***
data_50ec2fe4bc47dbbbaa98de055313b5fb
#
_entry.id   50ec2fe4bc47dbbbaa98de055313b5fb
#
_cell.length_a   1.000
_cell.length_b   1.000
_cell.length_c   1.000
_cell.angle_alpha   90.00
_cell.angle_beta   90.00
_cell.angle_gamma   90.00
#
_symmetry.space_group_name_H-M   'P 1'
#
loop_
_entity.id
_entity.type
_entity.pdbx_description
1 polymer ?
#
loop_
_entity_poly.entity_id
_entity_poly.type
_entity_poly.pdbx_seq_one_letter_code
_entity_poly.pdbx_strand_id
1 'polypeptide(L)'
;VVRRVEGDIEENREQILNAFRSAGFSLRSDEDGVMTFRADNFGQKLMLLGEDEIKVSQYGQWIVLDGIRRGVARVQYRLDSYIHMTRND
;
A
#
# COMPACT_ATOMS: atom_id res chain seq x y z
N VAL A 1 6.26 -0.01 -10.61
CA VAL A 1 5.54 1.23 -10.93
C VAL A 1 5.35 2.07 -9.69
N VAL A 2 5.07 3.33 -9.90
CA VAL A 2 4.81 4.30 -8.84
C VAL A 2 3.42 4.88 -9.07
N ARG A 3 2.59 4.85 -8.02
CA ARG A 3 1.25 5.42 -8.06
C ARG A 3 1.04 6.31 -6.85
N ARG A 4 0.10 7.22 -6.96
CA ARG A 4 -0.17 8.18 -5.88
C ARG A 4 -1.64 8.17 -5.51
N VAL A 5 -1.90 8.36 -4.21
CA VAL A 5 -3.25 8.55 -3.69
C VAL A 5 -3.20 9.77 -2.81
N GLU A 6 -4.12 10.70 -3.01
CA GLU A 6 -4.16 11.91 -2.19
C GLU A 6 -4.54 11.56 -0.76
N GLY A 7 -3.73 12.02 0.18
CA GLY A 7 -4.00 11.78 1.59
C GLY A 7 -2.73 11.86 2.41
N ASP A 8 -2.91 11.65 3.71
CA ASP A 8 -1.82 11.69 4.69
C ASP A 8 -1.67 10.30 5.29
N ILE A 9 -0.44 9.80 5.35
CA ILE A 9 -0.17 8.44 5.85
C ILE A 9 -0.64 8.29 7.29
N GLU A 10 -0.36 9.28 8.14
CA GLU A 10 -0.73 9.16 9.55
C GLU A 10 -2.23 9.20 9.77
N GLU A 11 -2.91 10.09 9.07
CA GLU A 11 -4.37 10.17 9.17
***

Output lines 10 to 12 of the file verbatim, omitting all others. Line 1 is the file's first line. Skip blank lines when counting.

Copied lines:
_cell.angle_gamma   90.00
#
_symmetry.space_group_name_H-M   'P 1'